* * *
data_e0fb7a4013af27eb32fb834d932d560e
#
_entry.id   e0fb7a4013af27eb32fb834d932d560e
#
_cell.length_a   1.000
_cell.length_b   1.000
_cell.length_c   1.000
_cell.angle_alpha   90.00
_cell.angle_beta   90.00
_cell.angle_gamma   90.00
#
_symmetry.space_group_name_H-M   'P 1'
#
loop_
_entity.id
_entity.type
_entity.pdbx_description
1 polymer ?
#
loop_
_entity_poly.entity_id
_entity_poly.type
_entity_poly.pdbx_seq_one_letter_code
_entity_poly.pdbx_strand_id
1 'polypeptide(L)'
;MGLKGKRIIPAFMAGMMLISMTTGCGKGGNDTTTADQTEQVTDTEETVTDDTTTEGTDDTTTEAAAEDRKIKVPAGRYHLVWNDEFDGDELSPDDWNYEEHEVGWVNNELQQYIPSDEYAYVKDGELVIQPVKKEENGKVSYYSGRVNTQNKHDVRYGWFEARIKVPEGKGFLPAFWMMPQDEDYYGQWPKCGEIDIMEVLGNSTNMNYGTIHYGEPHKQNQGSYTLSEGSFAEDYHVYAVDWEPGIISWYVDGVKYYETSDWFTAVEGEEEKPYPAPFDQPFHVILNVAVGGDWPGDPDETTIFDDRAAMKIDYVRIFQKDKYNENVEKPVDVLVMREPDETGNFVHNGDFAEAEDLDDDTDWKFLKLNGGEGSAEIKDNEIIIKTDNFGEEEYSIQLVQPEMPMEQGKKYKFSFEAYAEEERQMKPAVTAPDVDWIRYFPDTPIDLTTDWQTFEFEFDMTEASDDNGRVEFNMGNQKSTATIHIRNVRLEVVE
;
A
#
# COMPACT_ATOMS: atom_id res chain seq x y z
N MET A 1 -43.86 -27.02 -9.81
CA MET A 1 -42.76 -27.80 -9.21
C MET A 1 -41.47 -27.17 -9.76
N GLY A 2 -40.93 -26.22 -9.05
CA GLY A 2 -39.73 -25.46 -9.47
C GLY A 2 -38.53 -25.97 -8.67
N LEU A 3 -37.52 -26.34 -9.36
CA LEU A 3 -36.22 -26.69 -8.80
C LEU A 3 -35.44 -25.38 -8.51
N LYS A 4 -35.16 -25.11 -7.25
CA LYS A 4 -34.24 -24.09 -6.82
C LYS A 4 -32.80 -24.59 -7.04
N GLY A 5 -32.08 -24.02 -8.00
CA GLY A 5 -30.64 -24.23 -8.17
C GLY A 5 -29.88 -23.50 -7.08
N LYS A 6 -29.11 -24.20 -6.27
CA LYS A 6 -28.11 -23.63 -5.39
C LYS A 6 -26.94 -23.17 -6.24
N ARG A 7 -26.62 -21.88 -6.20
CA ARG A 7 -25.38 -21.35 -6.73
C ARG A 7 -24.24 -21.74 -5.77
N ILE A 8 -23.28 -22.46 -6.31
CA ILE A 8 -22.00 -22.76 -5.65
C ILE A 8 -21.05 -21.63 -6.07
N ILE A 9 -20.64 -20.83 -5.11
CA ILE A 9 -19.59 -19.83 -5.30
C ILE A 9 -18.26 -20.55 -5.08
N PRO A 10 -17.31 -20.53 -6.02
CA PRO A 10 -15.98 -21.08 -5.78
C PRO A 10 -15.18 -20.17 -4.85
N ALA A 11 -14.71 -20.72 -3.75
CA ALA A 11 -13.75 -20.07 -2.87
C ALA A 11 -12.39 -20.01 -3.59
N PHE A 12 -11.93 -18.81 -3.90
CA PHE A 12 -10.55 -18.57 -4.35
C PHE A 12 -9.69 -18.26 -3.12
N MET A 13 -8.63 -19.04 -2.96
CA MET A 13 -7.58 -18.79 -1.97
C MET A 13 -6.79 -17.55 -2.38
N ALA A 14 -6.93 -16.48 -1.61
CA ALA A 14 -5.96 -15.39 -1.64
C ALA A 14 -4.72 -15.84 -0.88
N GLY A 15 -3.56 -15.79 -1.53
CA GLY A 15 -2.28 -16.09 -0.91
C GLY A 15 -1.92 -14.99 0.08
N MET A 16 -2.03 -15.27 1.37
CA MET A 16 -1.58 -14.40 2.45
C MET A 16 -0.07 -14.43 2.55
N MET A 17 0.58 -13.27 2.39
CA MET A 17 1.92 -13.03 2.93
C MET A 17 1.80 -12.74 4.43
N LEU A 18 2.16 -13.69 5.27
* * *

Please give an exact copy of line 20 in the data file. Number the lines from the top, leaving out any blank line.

loop_